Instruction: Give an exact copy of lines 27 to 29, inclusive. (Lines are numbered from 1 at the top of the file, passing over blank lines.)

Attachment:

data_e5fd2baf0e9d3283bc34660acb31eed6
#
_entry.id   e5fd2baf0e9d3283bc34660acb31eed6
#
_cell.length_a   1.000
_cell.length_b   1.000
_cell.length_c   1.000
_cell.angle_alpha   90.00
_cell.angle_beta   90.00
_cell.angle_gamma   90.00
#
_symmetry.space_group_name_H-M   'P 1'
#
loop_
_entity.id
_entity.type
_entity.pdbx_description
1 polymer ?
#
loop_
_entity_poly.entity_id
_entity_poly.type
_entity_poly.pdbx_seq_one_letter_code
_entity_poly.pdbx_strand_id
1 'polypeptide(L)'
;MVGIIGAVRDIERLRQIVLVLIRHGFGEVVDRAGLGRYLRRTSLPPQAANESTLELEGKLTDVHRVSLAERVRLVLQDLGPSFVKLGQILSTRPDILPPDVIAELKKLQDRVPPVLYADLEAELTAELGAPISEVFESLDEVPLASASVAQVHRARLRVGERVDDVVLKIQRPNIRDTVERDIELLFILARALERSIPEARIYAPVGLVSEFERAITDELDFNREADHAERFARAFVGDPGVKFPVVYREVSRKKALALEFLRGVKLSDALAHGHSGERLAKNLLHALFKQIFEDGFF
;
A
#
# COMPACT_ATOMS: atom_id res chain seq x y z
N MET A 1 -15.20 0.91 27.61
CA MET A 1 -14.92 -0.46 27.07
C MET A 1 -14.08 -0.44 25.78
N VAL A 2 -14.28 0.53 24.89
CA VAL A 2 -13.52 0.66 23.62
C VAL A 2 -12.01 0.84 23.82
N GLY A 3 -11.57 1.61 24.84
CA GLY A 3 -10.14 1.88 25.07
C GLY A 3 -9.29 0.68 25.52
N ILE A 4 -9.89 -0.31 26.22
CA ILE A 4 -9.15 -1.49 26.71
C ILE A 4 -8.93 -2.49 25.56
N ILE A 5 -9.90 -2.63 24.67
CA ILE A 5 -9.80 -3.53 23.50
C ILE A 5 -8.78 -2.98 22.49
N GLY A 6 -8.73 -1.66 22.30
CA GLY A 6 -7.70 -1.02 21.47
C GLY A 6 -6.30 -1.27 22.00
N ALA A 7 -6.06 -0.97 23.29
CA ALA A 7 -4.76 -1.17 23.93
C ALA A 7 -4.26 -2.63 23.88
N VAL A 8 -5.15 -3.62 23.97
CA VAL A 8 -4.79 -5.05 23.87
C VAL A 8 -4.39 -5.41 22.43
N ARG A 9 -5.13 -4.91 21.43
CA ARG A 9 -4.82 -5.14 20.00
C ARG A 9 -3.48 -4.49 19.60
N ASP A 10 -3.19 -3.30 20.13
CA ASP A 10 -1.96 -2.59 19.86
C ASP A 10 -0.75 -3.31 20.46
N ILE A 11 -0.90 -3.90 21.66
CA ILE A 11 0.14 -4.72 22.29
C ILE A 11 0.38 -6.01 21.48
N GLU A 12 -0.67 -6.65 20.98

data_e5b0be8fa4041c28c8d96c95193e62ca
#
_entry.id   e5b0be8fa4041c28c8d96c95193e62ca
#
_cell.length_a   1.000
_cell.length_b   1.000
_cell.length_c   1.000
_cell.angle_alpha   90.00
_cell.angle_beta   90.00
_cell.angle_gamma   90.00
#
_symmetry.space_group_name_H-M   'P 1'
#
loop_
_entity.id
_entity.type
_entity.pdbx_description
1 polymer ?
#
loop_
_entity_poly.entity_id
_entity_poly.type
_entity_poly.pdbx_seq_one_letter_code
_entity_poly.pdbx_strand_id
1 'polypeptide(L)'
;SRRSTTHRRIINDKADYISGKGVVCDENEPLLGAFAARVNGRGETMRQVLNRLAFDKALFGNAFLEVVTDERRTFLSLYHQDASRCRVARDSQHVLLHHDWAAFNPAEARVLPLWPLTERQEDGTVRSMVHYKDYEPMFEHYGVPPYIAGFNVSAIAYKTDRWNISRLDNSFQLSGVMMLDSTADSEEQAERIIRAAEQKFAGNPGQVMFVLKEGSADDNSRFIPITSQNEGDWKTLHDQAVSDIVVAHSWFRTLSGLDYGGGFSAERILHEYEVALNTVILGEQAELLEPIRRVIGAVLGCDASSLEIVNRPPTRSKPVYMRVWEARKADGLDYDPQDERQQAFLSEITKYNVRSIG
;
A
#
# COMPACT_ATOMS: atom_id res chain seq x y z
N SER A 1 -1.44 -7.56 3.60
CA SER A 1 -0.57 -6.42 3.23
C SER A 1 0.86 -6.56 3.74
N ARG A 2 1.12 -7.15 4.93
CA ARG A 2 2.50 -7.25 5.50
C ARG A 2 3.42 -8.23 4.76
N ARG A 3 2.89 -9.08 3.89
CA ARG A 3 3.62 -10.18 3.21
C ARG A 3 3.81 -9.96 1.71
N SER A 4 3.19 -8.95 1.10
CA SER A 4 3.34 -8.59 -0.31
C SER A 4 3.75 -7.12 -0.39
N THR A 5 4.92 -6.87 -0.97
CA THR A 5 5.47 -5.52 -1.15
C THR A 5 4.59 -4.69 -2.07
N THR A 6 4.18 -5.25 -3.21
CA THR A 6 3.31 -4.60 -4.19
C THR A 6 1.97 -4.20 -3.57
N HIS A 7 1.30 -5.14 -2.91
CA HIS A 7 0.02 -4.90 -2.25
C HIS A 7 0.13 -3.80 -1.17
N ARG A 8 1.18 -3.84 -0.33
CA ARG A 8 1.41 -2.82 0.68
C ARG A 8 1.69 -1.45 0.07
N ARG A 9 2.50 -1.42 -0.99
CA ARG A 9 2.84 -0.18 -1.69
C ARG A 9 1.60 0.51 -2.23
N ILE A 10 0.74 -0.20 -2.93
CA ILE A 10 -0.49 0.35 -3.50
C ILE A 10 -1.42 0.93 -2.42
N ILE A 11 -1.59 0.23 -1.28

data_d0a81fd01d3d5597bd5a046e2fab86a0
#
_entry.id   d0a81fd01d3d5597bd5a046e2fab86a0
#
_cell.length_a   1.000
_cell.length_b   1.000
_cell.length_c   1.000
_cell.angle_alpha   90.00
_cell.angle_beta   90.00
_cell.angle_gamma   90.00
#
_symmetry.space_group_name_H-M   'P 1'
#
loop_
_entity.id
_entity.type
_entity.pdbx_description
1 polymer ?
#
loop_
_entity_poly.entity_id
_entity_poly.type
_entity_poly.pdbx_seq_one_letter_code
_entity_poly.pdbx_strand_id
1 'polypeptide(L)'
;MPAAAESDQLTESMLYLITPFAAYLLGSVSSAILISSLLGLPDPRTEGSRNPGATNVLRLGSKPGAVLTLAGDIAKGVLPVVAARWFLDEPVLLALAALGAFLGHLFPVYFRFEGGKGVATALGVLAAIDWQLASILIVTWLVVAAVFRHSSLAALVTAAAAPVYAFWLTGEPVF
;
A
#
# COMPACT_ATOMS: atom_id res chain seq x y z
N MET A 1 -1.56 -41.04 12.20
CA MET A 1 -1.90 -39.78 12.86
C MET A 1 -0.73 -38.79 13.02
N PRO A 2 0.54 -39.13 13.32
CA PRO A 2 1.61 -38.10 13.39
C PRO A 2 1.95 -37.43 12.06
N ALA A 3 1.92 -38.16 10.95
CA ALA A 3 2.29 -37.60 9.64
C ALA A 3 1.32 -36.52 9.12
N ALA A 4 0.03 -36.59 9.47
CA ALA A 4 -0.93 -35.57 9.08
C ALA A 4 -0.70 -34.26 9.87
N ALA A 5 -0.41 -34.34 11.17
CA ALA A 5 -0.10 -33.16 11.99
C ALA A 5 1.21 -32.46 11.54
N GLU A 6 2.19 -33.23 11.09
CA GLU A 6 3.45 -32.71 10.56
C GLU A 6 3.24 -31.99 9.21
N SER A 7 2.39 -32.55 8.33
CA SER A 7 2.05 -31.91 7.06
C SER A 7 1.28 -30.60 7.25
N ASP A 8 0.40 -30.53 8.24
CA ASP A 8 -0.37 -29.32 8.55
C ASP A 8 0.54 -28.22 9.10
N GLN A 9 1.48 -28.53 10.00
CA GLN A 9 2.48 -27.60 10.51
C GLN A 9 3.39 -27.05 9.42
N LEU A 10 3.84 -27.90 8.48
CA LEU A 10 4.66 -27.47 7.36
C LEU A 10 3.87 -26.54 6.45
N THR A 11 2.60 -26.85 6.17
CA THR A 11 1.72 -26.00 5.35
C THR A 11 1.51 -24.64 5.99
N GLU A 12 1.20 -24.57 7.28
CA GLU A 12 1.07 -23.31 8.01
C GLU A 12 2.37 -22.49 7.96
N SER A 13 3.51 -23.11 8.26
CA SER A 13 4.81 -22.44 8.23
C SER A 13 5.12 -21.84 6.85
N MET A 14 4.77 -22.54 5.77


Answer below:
;
A
#